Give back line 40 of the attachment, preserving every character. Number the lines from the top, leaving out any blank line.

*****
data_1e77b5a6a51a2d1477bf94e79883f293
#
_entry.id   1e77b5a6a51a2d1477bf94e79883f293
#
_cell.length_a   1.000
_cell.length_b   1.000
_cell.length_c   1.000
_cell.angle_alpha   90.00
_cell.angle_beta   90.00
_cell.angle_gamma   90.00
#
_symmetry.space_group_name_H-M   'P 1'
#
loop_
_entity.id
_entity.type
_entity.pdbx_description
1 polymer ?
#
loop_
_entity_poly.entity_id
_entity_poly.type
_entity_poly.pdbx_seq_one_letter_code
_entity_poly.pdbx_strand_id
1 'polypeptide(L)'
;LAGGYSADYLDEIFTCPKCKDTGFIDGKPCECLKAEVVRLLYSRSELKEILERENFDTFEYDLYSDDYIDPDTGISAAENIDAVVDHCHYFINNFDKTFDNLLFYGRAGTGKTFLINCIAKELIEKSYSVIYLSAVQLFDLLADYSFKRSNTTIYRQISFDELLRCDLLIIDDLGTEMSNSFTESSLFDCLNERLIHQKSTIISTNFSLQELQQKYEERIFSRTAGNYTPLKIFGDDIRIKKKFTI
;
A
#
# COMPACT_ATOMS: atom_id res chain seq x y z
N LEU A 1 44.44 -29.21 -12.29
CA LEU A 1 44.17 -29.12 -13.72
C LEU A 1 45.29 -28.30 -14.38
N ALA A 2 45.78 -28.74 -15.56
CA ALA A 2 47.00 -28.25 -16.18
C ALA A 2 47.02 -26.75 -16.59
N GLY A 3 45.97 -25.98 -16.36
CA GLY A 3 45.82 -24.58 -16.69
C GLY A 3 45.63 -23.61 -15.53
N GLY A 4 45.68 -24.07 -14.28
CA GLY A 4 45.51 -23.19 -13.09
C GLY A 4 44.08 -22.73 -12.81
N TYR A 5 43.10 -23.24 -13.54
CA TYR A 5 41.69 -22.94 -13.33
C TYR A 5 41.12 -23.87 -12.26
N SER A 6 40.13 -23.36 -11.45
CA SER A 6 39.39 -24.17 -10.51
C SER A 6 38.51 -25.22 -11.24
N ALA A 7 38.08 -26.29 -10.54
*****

N GLY A 4 45.68 -24.07 -14.28